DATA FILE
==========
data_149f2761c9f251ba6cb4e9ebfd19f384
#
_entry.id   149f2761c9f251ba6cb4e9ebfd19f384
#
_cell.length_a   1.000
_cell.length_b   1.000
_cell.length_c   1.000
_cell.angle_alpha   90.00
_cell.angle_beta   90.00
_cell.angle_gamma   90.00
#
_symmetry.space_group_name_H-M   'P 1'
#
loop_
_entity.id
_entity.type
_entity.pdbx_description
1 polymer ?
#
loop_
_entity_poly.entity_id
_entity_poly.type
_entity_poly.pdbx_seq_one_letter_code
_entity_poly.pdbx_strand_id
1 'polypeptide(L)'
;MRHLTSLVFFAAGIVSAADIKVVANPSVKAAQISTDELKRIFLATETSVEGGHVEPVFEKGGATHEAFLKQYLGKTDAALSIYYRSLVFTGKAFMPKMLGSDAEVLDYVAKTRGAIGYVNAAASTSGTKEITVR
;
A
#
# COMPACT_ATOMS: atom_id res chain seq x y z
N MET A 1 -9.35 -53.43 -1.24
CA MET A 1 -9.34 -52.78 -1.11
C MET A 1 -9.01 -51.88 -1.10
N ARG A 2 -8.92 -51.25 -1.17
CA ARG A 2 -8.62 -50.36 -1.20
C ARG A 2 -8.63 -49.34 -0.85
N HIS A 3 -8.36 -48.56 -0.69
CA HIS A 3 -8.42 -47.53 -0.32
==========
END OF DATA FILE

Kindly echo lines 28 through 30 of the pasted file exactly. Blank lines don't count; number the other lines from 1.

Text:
A
#
# COMPACT_ATOMS: atom_id res chain seq x y z